Horizontal Rule

Evicted Roma face attacks in new Belgrade settlement

4 May 2012

Belgrade, Budapest, 4 May 2012: The European Roma Rights Centre sent a letter to Serbian authorities yesterday urging protection of Romani people attacked in the settlement of Jabučki Rit. The Roma were among those forcibly evicted from Belgrade's Belvil settlement last week.

On 1 May around 15 to 20 masked individuals attacked the settlement, shouting racist slogans including "Serbia for Serbs, Roma out of Serbia." They also drew a swastika on one of the metal containers in which the Roma are living. To date, only one suspect has been arrested; a resident of Jabučki Rit.

"The Roma forcibly evicted from Belvil have the right to live safely in their new accommodation," said ERRC Chair, Robert Kushen. "Any re-housing plans must address the safety of Roma being forced to relocate and offer the chance of real integration and inclusion."

Serbian authorities have a responsibility under international law to provide adequate alternative accommodation to the evicted Roma and to ensure that evicted persons are protected from further human rights violations. The ERRC called on Belgrade police and prosecutors to fully investigate the attack and bring all perpetrators to justice. The ERRC also urged Belgrade authorities to provide adequate and appropriate protection to all Roma forcibly relocated from the Belvil settlement.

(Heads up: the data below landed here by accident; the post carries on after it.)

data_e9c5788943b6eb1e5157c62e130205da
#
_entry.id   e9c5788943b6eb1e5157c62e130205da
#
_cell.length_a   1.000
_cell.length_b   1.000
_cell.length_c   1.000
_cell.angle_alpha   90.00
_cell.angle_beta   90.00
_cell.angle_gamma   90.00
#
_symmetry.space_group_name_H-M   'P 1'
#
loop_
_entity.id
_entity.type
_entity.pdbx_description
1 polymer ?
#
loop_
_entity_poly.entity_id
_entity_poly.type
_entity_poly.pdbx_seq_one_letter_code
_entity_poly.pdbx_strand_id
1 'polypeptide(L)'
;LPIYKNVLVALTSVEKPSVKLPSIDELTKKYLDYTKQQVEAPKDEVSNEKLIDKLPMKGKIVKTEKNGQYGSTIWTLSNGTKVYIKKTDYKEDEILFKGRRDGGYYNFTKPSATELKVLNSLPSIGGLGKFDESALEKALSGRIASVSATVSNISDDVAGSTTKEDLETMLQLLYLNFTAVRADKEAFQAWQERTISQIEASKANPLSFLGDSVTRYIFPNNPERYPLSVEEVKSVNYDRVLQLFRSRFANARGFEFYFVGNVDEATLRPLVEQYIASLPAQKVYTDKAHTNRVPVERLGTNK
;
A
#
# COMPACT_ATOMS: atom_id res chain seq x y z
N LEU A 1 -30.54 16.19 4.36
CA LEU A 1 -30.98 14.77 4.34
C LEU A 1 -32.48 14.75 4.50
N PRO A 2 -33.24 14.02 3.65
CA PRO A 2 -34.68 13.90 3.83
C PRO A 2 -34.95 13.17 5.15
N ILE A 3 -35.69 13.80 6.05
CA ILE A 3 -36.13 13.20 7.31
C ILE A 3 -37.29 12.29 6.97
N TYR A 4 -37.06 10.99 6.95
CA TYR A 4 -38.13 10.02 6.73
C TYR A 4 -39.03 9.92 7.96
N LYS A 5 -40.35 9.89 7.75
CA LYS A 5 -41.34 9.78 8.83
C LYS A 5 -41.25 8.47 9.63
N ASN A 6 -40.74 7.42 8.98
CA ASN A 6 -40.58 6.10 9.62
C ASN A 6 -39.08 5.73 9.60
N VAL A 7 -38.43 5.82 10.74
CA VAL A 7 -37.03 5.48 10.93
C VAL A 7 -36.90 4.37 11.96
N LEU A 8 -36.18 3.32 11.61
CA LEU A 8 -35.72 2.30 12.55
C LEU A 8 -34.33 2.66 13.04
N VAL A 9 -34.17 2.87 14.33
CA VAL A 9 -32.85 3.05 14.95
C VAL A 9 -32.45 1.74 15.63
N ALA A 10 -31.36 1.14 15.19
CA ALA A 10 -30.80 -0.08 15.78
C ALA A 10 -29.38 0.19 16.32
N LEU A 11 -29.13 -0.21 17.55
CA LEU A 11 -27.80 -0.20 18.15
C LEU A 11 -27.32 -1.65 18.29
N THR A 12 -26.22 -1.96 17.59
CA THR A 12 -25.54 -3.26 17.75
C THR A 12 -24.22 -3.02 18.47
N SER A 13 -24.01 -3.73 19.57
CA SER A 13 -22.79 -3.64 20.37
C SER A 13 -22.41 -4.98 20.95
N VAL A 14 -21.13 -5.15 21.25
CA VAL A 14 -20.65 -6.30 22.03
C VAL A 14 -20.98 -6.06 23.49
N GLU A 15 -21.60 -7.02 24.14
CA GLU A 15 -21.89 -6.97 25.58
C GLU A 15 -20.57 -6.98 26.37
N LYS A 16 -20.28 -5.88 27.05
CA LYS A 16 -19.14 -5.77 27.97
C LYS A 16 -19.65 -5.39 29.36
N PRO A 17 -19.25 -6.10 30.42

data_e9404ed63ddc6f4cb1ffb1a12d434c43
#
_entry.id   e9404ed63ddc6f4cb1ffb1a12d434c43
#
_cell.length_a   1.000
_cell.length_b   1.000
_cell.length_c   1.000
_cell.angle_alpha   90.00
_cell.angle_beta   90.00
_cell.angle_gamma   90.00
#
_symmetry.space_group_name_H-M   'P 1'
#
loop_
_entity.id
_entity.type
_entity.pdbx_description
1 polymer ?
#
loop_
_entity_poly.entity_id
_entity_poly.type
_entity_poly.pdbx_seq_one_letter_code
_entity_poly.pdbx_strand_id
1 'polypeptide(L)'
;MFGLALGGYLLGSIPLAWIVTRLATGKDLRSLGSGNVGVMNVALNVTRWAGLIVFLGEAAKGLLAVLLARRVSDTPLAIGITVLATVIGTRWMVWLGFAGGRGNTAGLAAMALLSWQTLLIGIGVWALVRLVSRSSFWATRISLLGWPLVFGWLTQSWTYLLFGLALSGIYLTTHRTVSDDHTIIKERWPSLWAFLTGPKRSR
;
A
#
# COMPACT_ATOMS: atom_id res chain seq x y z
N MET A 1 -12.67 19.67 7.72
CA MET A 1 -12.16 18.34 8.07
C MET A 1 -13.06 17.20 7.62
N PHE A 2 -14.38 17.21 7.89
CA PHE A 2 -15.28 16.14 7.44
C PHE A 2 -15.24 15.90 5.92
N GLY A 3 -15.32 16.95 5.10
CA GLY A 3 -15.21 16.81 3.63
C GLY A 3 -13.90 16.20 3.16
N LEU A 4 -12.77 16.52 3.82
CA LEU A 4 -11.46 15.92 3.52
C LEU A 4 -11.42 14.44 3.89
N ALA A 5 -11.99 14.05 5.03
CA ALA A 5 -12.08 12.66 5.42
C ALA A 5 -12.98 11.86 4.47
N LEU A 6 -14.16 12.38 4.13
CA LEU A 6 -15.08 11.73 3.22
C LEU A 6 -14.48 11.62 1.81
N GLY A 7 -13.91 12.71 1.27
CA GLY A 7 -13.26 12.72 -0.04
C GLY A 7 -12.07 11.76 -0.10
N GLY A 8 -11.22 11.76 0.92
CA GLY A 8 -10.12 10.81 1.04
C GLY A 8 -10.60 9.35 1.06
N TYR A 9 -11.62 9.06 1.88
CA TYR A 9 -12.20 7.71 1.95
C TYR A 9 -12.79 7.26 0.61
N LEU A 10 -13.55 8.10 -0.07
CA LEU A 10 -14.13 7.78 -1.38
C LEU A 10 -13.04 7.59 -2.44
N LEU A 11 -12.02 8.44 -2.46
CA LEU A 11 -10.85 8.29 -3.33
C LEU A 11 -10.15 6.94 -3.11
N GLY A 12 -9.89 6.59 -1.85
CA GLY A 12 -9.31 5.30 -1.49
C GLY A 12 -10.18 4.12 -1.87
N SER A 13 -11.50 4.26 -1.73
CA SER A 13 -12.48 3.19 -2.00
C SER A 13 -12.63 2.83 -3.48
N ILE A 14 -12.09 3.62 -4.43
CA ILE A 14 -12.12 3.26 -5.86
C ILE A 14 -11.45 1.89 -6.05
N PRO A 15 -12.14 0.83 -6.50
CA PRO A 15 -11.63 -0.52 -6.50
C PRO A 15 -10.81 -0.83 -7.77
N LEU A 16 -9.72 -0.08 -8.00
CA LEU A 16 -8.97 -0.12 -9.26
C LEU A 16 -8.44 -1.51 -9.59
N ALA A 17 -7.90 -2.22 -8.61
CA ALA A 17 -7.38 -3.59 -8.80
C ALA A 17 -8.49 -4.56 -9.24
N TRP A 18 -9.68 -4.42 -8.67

For further information, contact:
 
Sinan Gökçen
Media and Communications Officer
European Roma Rights Centre
sinan.gokcen@errc.org
+36.30.500.1324

Horizontal Rule

ERRC submission to the European Commission on Roma Inclusion in enlargement countries (May 2017)

25 May 2017

Written comments by the ERRC to the European Commission on enlargement component of the EU Roma Framework.

 

more ...

horizontal rule

Roma Rights 1 2017: Roma and Conflict: Understanding the Impact of War and Political Violence

16 May 2017

The impact of conflict on minority populations merits special attention, especially if those minorities have long been marginalized, viewed by the warring parties with a mixture of ambivalence and contempt, and deemed to be communities of little consequence in the peace-building processes that follow the conclusion of hostilities. This issue of Roma Rights Journal takes a look at the fate of Roma during and after conflicts.

Sometimes Roma have been the direct targets of murderous aggression or subject to reprisals. Then there have been the many times where individual Roma actively took a side, but too often the roles played by Roma, Travellers and other minorities were elided from the dominant national narratives that followed.

In many conflicts, caught between warring groups with no foreign power or military alliance to champion their claims, Roma found themselves displaced, despised and declaimed as bogus refugees, nomads and “mere” economic migrants in the aftermath.

As long as Europe’s largest ethnic minority is written out and rendered invisible in the histories of Europe’s wars and conflicts; and excluded from the politics of reconstruction and peace-making, the continent’s self-understanding will remain fatally flawed.

Editors: Marek Szilvasi, Kieran O’Reilly, Bernard Rorke

Roma Rights 1 2017 (PDF)

more ...

horizontal rule

Macron Election Call Out

5 May 2017

more ...

horizontal rule